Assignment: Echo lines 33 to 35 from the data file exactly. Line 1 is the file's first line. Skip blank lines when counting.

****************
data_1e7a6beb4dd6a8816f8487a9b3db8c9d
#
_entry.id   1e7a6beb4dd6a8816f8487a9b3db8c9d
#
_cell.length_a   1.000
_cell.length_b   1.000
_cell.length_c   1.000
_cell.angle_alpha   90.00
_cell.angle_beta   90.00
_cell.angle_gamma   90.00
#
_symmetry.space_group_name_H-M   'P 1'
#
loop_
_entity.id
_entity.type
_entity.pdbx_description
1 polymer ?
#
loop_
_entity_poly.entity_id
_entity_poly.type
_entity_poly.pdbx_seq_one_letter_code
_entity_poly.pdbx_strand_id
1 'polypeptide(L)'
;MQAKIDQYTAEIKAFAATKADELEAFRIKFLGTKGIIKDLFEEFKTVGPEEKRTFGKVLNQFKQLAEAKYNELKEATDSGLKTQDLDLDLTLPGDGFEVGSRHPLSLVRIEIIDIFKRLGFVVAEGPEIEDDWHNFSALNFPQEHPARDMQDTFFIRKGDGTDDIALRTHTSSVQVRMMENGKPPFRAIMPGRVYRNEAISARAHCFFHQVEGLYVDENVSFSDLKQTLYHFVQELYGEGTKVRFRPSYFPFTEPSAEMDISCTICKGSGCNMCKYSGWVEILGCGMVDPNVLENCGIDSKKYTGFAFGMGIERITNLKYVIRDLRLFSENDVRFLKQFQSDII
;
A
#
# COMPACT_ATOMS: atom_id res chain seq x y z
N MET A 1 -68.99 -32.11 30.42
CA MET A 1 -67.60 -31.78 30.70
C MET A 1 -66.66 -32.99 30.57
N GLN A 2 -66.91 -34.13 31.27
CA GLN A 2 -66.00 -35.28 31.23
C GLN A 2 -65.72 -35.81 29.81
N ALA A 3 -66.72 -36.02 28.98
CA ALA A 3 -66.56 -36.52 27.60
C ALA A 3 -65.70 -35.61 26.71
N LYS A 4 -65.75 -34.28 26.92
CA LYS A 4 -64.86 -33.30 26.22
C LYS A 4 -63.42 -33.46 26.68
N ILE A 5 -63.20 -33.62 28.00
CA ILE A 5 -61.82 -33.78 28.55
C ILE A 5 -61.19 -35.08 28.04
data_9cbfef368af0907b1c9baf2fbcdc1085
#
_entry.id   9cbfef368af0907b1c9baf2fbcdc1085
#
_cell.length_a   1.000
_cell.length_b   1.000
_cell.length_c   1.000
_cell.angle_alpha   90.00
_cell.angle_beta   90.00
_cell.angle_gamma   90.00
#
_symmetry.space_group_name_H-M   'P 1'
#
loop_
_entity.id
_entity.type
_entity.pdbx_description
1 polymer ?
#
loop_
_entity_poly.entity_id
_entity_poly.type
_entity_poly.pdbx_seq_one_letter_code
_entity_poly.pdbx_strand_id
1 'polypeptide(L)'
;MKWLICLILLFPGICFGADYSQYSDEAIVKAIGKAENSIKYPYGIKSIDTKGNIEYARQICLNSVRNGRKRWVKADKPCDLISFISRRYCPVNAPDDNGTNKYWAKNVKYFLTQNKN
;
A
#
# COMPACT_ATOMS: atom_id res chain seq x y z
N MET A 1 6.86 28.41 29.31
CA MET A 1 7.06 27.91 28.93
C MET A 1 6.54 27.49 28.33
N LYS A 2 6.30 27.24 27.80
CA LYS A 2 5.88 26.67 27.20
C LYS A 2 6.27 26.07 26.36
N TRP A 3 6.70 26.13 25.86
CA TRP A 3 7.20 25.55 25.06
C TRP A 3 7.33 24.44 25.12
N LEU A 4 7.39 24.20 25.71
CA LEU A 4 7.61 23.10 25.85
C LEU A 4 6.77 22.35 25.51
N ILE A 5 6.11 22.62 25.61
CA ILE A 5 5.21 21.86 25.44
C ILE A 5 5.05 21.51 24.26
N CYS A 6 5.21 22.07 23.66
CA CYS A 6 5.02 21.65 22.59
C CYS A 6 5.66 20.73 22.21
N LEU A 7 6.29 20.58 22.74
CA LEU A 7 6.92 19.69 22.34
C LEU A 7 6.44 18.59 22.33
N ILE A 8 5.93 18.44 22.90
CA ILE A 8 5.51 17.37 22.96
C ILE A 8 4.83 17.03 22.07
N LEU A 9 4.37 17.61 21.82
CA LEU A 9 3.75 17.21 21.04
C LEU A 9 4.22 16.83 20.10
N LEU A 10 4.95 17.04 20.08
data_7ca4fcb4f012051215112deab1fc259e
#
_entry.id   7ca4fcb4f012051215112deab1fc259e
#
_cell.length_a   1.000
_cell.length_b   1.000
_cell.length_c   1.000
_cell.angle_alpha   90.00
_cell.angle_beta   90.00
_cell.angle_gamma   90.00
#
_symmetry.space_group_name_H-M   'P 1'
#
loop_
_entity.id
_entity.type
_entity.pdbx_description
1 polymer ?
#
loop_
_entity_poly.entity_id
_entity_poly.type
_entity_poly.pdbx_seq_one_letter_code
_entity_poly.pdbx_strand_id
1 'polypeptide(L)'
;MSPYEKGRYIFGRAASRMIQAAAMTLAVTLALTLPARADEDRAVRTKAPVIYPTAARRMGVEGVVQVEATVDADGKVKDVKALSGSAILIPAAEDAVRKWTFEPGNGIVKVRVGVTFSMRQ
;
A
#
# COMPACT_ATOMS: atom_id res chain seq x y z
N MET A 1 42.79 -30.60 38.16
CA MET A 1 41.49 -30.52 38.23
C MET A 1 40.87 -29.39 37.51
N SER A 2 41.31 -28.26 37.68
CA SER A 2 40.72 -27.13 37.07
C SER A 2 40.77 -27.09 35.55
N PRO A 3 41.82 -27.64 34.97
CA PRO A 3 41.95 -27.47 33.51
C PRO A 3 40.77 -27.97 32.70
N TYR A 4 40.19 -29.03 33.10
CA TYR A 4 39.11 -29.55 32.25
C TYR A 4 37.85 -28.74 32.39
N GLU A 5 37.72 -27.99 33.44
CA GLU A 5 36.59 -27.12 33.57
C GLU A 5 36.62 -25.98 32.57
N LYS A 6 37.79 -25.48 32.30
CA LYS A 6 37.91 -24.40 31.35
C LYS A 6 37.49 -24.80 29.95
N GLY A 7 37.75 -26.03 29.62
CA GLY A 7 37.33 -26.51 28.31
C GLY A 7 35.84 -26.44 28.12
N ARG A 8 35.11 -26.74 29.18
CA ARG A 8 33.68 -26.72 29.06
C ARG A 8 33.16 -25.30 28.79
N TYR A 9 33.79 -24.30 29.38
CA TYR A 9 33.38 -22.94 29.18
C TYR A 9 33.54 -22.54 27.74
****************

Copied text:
C MET A 1 -66.66 -32.99 30.57
N GLN A 2 -66.91 -34.13 31.27
CA GLN A 2 -66.00 -35.28 31.23